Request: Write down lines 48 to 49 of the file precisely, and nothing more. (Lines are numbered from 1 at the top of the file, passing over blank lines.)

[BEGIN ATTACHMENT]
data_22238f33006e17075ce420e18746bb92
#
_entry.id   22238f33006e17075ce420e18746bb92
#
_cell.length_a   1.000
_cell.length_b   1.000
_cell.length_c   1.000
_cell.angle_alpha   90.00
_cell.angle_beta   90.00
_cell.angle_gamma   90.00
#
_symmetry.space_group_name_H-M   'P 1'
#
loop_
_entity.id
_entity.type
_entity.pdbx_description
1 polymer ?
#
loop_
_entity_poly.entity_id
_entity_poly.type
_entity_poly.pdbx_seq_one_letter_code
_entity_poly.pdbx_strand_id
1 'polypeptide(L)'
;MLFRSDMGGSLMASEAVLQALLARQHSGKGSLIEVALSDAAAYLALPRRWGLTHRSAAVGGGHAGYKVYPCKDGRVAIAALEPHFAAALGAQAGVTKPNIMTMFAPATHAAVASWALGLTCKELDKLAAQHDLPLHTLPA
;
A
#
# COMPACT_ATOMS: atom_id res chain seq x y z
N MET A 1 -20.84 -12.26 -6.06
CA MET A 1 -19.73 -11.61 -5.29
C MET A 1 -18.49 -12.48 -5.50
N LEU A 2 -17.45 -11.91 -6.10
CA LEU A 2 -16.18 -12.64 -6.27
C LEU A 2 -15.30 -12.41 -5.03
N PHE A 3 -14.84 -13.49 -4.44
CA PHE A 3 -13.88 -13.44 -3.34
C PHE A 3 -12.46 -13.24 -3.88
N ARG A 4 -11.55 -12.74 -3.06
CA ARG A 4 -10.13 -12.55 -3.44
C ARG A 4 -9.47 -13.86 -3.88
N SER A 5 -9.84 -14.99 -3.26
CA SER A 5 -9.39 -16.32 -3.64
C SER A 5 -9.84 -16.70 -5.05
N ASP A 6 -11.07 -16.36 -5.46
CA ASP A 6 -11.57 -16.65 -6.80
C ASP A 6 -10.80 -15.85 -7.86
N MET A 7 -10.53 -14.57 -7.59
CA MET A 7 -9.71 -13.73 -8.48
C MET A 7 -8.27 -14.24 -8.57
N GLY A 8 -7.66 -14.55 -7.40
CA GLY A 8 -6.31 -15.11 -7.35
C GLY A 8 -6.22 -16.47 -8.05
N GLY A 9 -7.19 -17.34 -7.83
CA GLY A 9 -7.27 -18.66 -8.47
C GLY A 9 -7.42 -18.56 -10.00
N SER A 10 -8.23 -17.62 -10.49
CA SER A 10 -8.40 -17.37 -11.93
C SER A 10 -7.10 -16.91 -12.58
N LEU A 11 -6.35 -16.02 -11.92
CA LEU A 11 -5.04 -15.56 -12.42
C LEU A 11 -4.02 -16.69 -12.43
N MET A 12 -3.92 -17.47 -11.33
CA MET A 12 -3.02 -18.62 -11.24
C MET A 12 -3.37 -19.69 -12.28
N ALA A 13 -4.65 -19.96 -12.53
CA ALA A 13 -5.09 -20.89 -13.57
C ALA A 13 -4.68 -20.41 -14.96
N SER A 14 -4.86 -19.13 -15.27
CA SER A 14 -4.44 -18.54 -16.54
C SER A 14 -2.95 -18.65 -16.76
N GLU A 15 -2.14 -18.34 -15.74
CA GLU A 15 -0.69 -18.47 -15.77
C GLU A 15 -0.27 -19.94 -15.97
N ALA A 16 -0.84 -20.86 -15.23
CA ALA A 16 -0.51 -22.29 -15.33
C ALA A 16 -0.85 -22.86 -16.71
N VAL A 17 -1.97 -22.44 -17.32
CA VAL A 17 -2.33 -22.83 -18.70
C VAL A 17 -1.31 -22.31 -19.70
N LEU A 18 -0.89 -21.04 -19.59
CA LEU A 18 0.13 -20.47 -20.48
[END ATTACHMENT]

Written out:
C ASP A 6 -10.80 -15.85 -7.86
N MET A 7 -10.53 -14.57 -7.59